Succeeding in the Media Field Panel

Millennials in the media industry share their tips and tricks for thriving in the field

Bre'Anna Grant, Staff Writer

Looking to work in the media field? Then your “follow-up game” has to be strong. This was repeated over and over again at the Millennials in Media panel discussion hosted last Tuesday, March 20 in DAC 416.

Panelists included employees from BET, Tidal, Hot 97, the New York Times, Google, Time Inc. and Revolt. The DAC Ballroom was filled with students looking to network and hear how to get their foot in the industry door.

Moderator Melissa Quinones from Hot 97 and Fox 5 got the ball rolling with questions about networking, accountability, overcoming hurdles and the importance of a strong resume after the panelists introduced themselves.

“Don’t sleep on LinkedIn,” Nicole Phillip, a Live Interactive Video Editor from the New York Times, said. “You have to be persistent without being a pest. When you slide in the DMs [direct messages], have actionable items, don’t just ask me how I’m doing and things like that.”

“When it comes to applying for jobs and internships, prove why you deserve it. Know your worth and don’t be afraid to negotiate your value,” Jonathan Priester, an account strategist at Google said. “You can’t prepare for an opportunity, but you always have the opportunity to prepare.”

Priester also talked about the importance of Career Services and how students should take advantage of their expertise.

“They are there to help you,” Priester said. “Make a list of what you want to do and I’m sure there is a program or organization somewhere that is willing to help you achieve it. Continue to find ways to sharpen your knowledge.”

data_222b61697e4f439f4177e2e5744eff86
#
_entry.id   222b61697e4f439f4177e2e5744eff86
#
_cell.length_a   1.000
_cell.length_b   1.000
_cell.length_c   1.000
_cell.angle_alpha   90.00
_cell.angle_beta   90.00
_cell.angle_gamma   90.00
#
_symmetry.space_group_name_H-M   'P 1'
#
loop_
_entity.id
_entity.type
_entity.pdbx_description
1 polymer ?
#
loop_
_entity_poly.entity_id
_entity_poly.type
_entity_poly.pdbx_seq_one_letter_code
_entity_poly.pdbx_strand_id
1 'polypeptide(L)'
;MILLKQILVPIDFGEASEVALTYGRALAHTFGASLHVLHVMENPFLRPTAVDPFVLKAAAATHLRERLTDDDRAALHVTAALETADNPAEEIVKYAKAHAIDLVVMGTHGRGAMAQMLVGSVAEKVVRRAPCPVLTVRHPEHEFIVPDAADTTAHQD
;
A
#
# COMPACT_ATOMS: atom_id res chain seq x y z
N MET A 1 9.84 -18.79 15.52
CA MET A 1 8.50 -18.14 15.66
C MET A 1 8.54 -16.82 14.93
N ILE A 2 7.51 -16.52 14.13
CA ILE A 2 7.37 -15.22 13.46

One major topic of discussion at the event was networking do’s and don’ts.

“Do show up to events like this. This is a great way to networking with people in the field you want to get in to,” Adelle Platon, the culture and content editor at TIDAL said. “But also remember that you are your own business card.”

“Build a relationship with people and realize the opportunity you have,” Deena Morrison, a producer at Revolt Media and TV said. “Think about it like this: do you have your hand out or open?”

At the end of the event, students were able to ask panelists for more advice and to share their personal stories.

“The event was definitely beneficial in opening my eyes to the struggle and journey that others endured to succeed in the entertainment world,” junior Julia Remache said. “I always hear this field is cut throat and competitive, so hearing other experiences of ups and downs reminds me that my career may not be as simple and quick as other industries, but that I will succeed in what I am truly passionate for.”

“I think it was refreshing to finally have a CPS event that wasn’t centered around hard news,” senior Gina Conteh said. “We as journalism students are kind of limited at St. John’s when it comes to networking events because rarely do the panels have people who are in entertainment, let alone people of color who are in entertainment.”

“After graduation, I plan to continue my studies and acquire my masters in International Relations in the hopes of broadening my understanding of the world outside of the United States and use those skills to become an international reporter,” Conteh added.